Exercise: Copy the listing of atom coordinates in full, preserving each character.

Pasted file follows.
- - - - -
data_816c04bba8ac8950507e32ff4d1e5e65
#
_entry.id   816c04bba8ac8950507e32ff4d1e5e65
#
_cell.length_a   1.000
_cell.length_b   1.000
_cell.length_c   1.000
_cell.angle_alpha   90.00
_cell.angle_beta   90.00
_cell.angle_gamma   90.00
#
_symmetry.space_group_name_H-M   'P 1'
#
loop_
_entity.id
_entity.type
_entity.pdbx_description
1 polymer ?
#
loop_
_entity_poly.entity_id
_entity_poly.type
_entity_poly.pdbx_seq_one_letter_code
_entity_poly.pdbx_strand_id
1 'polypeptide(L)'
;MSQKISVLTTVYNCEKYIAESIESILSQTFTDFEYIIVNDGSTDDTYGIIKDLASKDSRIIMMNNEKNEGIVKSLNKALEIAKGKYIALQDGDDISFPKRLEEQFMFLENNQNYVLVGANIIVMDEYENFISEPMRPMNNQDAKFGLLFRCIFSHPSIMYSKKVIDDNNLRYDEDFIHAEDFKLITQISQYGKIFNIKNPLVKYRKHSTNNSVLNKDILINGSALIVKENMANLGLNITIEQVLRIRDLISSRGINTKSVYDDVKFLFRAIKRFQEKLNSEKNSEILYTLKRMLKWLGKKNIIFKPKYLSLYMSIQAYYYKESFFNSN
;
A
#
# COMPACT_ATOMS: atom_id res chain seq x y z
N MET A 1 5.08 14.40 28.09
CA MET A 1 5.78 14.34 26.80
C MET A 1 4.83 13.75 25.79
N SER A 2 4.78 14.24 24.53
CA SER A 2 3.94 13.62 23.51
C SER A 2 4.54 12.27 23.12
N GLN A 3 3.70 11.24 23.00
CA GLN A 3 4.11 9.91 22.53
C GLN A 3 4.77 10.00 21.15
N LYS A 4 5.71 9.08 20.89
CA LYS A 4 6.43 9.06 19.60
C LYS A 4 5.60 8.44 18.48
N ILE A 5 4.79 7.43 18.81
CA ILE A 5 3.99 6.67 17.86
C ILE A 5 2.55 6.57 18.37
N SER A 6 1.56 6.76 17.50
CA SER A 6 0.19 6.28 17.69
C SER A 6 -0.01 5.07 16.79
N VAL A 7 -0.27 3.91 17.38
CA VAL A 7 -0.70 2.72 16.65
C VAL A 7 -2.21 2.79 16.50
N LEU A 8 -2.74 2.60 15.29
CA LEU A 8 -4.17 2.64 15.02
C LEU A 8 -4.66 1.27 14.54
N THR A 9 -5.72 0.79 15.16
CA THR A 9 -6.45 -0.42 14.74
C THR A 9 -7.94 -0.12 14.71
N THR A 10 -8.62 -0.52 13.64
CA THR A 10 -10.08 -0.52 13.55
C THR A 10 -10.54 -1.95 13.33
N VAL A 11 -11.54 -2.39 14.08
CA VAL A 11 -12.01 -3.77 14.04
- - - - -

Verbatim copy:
data_816c04bba8ac8950507e32ff4d1e5e65
#
_entry.id   816c04bba8ac8950507e32ff4d1e5e65
#
_cell.length_a   1.000
_cell.length_b   1.000
_cell.length_c   1.000
_cell.angle_alpha   90.00
_cell.angle_beta   90.00
_cell.angle_gamma   90.00
#
_symmetry.space_group_name_H-M   'P 1'
#
loop_
_entity.id
_entity.type
_entity.pdbx_description
1 polymer ?
#
loop_
_entity_poly.entity_id
_entity_poly.type
_entity_poly.pdbx_seq_one_letter_code
_entity_poly.pdbx_strand_id
1 'polypeptide(L)'
;MSQKISVLTTVYNCEKYIAESIESILSQTFTDFEYIIVNDGSTDDTYGIIKDLASKDSRIIMMNNEKNEGIVKSLNKALEIAKGKYIALQDGDDISFPKRLEEQFMFLENNQNYVLVGANIIVMDEYENFISEPMRPMNNQDAKFGLLFRCIFSHPSIMYSKKVIDDNNLRYDEDFIHAEDFKLITQISQYGKIFNIKNPLVKYRKHSTNNSVLNKDILINGSALIVKENMANLGLNITIEQVLRIRDLISSRGINTKSVYDDVKFLFRAIKRFQEKLNSEKNSEILYTLKRMLKWLGKKNIIFKPKYLSLYMSIQAYYYKESFFNSN
;
A
#
# COMPACT_ATOMS: atom_id res chain seq x y z
N MET A 1 5.08 14.40 28.09
CA MET A 1 5.78 14.34 26.80
C MET A 1 4.83 13.75 25.79
N SER A 2 4.78 14.24 24.53
CA SER A 2 3.94 13.62 23.51
C SER A 2 4.54 12.27 23.12
N GLN A 3 3.70 11.24 23.00
CA GLN A 3 4.11 9.91 22.53
C GLN A 3 4.77 10.00 21.15
N LYS A 4 5.71 9.08 20.89
CA LYS A 4 6.43 9.06 19.60
C LYS A 4 5.60 8.44 18.48
N ILE A 5 4.79 7.43 18.81
CA ILE A 5 3.99 6.67 17.86
C ILE A 5 2.55 6.57 18.37
N SER A 6 1.56 6.76 17.50
CA SER A 6 0.19 6.28 17.69
C SER A 6 -0.01 5.07 16.79
N VAL A 7 -0.27 3.91 17.38
CA VAL A 7 -0.70 2.72 16.65
C VAL A 7 -2.21 2.79 16.50
N LEU A 8 -2.74 2.60 15.29
CA LEU A 8 -4.17 2.64 15.02
C LEU A 8 -4.66 1.27 14.54
N THR A 9 -5.72 0.79 15.16
CA THR A 9 -6.45 -0.42 14.74
C THR A 9 -7.94 -0.12 14.71
N THR A 10 -8.62 -0.52 13.64
CA THR A 10 -10.08 -0.52 13.55
C THR A 10 -10.54 -1.95 13.33
N VAL A 11 -11.54 -2.39 14.08
CA VAL A 11 -12.01 -3.77 14.04